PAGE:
We’ve had the chance to drive some pretty special cars this year but few get as many eyeballs as the 2022 Kia EV6 GT-Line AWD. While sports cars suffer from the “don’t point or you’ll inflate their ego” treatment, we’ve found EVs – and especially this KIA EV6 in Matte Moonscape – get quite the opposite. They’re futuristic, relatively obtainable, and lack the stigma that comes with ownership of something like a bright blue Porsche with a swanneck wing.
After spending some time in the rear-wheel drive KIA EV6 earlier this year, it was about time we jumped into the AWD version to see if the addition of a motor on the front axle could add some much-needed connectivity on the road.
KIA EV6 GT-line AWD at a Glance
|High Point||Low Point||Verdict|
|Futuristic, packed with technology, and one of the best-looking EVs money can buy for the brand. The KIA EV6 GT-line AWD is the next halo car for the brand and if this is where their future is going, bring it on.||There’s a LOT going on in the interior, particularly in the buttons department. While you might learn to live with it, the steering wheel is a mess of buttons and it’s forever confusing. It looks the trick, but there’s no hiding the fact the glitz and glamour of the interior is only surface deep, it’s not built like the Germans. Yet.||We love everything about the KIA EV6 from a daily driving perspective. It doesn’t have much to offer in the soul department, but it more than makes up for it with modern technology. While there are far too many buttons, think of it as a learning curve that will never get boring and you’ll be right.|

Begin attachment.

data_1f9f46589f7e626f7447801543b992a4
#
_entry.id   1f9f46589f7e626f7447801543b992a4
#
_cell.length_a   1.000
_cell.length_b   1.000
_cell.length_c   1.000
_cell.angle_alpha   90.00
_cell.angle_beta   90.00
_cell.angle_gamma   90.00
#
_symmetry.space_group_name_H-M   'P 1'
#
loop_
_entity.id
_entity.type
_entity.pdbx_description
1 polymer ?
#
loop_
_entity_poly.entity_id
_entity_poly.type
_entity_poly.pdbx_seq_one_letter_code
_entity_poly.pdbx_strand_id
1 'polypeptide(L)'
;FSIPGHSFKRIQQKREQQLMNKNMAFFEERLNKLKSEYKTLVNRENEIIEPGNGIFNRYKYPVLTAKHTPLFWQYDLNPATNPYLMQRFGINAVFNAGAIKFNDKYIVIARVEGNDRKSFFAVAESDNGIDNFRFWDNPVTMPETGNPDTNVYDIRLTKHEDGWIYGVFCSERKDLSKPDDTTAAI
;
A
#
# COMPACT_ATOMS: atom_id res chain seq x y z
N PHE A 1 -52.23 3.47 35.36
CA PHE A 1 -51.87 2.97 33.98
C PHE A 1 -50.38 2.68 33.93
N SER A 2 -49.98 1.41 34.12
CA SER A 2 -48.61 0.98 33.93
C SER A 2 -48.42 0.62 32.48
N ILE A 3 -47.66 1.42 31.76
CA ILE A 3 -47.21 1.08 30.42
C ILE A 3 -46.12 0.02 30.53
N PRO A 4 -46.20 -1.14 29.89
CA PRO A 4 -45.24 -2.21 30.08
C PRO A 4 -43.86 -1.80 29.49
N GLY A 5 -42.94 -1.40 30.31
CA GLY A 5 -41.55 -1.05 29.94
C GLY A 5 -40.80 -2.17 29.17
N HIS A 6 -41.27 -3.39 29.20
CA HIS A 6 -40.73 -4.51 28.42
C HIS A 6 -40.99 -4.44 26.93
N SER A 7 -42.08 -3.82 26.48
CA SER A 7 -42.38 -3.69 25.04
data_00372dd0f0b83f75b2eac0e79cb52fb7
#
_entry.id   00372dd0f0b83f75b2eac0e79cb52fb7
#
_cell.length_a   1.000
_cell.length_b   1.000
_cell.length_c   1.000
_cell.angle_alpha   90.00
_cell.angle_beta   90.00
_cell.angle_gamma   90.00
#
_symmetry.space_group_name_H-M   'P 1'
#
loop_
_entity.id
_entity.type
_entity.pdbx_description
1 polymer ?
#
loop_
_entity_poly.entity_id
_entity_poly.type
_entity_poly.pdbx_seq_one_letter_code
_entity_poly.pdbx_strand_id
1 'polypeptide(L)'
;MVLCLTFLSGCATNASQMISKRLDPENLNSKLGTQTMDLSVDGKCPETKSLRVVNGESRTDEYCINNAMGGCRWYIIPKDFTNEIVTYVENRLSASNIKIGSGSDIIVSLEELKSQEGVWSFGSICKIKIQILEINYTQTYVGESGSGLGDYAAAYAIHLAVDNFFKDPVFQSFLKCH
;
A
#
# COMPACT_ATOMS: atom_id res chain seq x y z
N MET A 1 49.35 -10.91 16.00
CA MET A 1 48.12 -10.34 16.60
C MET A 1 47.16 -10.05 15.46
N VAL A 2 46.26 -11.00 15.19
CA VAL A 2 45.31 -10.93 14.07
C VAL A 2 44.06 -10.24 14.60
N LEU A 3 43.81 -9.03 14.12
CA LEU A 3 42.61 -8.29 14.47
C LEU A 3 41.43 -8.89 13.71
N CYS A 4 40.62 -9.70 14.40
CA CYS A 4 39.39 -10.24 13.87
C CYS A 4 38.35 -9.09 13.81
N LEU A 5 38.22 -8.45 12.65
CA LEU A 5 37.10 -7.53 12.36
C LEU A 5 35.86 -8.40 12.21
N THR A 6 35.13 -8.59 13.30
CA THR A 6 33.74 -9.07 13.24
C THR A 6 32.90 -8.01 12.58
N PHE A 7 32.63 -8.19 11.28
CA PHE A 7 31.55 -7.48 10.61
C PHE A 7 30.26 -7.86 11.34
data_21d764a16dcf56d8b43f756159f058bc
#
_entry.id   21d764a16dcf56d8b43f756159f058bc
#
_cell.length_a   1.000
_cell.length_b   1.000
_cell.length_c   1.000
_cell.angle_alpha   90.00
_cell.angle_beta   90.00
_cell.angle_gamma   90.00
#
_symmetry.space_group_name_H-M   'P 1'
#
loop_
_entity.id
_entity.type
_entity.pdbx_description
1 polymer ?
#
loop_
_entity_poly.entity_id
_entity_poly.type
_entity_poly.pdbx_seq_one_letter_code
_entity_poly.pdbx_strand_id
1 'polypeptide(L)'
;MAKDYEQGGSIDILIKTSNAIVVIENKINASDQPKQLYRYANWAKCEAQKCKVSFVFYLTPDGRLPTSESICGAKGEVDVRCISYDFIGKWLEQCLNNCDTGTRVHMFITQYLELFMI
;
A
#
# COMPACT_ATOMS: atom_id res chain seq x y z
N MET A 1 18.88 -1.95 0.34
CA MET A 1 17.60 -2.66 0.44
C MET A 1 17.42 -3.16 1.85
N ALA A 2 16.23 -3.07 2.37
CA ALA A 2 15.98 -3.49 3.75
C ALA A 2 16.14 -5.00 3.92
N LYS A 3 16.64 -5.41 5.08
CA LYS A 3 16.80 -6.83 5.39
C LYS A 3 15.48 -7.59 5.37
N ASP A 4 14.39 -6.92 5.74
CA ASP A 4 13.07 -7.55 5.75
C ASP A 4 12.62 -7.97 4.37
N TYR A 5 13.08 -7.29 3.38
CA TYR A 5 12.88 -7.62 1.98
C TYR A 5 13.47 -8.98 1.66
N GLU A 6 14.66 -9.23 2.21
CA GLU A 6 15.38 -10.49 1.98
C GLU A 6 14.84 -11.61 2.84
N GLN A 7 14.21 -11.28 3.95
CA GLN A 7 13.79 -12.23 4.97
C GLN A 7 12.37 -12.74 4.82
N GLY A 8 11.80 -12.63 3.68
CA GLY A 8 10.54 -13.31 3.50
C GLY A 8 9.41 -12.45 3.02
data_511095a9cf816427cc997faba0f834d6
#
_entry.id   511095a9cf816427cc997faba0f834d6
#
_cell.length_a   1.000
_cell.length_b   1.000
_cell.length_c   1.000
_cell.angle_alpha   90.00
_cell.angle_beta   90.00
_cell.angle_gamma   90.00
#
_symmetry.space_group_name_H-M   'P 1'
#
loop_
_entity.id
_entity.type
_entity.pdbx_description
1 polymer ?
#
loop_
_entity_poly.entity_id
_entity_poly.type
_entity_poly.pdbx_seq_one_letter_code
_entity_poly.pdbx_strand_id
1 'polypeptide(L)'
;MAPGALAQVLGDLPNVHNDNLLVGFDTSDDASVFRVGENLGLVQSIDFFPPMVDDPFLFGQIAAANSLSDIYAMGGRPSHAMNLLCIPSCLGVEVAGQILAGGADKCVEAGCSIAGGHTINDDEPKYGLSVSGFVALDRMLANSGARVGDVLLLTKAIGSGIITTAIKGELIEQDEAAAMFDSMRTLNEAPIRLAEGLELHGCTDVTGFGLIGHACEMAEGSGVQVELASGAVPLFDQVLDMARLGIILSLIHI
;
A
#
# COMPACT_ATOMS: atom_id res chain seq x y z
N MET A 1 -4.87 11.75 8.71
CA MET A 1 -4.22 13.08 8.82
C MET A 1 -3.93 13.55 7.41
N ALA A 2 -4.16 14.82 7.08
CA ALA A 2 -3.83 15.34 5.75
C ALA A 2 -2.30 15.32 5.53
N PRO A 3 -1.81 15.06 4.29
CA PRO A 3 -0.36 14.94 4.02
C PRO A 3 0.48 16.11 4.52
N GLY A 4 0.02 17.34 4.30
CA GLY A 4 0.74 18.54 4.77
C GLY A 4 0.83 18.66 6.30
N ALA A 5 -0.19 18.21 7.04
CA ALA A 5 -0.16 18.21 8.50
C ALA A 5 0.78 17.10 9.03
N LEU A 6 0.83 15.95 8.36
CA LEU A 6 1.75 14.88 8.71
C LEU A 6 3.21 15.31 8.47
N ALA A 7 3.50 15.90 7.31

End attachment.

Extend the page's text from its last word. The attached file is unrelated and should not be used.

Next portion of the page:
Many are calling the KIA EV6 GT-line the next halo car for KIA. The twin-turbo V6 KIA Stinger did its best to leave a lasting impression of the ‘new’ KIA brand on Australian car buyers but it soon dwindled in sales and with the onslaught of hot hatches from its Korean cousin Hyundai, the fight between the two brands started to look a little lopsided.
That all changed once EVs became a viable option for new car buyers and instead of pulling at each other’s hair strings, the Korean brands decided they were better off tackling the onslaught of Chinese manufacturers together.
Hyundai and KIA created the E-GMP EV platform in partnership. All cars would share the same battery architecture, motors, and layout, with the difference between the cars all being down to the ride, handling, looks, and interior layout (minus display). We like to think of the Hyundai Ioniq 5, KIA EV6, and Genesis GV60 as the Avengers of the Korean car market.
|2022 Kia EV6 GT-Line AWD as Tested|
|Price (MSRP)||AUD$87,590 plus on-road costs|
|Colour of test car||Moonscape|
|Options||Matte paint – AUD$1000|
|Price as tested||AUD$88,590 plus on-road costs|
|Rivals||Tesla Model 3, Hyundai Ioniq 5, Polestar 2|
KIA EV6 GT-line AWD Battery and Charging
|Kia EV6 GT-line AWD Battery Specifications|
The battery size on the Kia EV6 is about average for most EVs today at 77.4kWh. This gives the EV6 GT-line AWD an AER range of around 484km, which is about 20km less than its rear-wheel-drive counterpart thanks to the extra energy used by the front motor.